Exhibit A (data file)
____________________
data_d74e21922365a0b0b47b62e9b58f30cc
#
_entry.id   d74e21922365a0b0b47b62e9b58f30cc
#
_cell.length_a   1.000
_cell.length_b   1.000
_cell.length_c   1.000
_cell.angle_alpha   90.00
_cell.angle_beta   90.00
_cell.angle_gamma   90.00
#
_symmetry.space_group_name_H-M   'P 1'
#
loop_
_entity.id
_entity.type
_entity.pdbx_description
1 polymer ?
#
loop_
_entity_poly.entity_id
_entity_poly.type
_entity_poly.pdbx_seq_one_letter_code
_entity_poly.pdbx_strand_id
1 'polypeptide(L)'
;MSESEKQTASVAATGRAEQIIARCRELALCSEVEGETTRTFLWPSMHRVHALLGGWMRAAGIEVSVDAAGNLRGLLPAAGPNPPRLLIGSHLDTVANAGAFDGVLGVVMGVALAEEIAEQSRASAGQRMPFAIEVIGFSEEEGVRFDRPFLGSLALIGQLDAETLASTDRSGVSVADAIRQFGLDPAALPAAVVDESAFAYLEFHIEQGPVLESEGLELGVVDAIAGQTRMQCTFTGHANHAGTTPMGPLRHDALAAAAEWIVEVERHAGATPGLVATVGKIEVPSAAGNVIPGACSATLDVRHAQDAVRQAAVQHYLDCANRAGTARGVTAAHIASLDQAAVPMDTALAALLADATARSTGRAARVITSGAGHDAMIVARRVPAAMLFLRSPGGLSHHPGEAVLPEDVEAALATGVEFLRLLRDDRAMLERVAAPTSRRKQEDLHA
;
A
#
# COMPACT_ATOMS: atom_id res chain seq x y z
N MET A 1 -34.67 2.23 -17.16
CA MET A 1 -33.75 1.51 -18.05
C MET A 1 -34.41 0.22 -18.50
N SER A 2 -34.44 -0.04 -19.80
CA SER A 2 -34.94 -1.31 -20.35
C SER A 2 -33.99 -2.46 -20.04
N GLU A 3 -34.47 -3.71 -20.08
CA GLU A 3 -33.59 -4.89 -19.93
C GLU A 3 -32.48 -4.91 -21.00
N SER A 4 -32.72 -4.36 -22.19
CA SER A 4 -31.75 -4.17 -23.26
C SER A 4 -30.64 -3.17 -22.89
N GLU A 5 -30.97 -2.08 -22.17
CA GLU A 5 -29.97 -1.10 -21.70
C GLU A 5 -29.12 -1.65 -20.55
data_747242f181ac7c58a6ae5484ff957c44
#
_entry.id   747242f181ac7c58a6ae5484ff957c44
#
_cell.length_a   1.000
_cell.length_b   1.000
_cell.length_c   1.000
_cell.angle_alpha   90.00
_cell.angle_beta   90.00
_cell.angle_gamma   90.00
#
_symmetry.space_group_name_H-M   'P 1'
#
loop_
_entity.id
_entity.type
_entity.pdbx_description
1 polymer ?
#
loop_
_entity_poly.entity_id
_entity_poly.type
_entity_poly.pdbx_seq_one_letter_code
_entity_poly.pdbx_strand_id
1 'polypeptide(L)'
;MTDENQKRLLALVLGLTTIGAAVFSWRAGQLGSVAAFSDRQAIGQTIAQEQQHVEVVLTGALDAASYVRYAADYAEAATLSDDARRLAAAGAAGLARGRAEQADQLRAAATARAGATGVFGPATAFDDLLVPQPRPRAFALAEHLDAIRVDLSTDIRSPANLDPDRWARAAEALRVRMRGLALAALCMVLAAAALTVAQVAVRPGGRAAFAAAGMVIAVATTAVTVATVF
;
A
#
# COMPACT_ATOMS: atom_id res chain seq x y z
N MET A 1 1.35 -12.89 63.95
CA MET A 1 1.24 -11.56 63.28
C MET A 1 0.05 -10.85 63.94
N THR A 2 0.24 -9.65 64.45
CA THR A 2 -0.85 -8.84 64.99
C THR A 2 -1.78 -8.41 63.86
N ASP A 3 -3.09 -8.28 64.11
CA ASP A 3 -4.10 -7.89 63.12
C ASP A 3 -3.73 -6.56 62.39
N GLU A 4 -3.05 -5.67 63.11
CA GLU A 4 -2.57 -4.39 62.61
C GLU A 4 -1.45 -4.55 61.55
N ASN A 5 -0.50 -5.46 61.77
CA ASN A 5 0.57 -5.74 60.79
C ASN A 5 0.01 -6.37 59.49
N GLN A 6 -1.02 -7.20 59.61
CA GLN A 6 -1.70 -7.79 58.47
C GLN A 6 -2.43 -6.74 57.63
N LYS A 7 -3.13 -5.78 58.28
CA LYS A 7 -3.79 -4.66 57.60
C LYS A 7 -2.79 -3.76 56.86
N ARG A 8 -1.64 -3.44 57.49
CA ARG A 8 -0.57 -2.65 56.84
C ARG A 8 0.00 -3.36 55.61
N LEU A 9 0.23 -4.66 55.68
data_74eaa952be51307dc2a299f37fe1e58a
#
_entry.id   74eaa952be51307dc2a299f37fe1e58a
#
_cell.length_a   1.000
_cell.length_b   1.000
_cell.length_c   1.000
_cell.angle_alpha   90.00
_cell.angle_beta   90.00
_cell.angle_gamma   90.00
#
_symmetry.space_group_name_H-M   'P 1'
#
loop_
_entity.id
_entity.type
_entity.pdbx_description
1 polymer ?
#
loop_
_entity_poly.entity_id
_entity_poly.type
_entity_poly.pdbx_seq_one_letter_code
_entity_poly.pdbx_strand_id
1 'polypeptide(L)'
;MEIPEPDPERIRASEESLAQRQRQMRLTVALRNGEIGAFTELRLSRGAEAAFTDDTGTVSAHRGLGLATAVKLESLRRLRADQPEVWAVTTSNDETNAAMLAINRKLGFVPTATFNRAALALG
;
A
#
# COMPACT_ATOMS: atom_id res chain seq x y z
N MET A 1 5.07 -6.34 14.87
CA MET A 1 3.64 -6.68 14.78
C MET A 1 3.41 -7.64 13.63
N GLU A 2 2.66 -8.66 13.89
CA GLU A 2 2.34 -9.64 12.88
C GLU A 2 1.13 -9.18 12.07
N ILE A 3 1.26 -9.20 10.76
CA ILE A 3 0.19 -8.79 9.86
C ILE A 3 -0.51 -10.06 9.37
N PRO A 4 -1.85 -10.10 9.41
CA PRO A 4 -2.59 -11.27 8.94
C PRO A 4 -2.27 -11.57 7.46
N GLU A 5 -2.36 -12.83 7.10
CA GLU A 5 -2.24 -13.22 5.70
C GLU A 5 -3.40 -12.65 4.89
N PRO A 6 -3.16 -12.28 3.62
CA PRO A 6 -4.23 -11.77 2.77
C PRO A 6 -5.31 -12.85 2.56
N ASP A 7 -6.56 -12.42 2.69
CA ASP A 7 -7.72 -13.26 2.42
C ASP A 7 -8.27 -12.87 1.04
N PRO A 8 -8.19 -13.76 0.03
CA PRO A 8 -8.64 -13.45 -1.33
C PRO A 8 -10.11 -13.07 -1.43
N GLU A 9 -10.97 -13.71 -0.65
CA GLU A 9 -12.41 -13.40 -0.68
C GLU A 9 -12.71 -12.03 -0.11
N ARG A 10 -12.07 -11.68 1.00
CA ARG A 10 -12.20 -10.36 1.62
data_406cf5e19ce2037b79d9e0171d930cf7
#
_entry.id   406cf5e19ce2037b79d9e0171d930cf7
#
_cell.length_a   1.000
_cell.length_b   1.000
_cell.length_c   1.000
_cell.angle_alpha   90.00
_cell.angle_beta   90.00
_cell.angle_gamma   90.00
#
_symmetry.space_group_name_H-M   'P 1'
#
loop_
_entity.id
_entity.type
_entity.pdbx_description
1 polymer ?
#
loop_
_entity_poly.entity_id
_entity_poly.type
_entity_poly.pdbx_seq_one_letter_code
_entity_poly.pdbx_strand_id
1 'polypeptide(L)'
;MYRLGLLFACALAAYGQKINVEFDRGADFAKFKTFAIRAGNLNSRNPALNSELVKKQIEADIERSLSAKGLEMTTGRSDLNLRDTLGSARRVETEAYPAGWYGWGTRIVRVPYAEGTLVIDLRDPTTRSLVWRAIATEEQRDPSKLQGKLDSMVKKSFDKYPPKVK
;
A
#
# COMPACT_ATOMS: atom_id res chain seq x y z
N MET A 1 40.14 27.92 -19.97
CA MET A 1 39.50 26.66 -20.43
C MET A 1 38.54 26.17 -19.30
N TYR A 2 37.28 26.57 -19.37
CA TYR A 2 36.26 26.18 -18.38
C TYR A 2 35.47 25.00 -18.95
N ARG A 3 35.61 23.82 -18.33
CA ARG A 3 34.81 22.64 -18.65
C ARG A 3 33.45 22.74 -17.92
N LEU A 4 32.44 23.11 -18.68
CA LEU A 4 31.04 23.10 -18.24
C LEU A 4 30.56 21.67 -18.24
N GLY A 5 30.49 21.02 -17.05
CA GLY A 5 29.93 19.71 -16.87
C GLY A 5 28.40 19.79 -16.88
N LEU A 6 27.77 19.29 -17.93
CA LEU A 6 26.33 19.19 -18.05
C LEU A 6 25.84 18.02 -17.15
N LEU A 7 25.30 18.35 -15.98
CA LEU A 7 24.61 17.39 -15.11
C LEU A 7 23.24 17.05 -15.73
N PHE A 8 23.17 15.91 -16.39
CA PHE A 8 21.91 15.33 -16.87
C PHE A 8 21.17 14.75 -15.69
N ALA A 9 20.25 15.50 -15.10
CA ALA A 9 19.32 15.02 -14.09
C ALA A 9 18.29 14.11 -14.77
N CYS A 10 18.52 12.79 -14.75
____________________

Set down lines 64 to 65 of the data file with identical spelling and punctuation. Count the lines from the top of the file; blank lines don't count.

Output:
#
loop_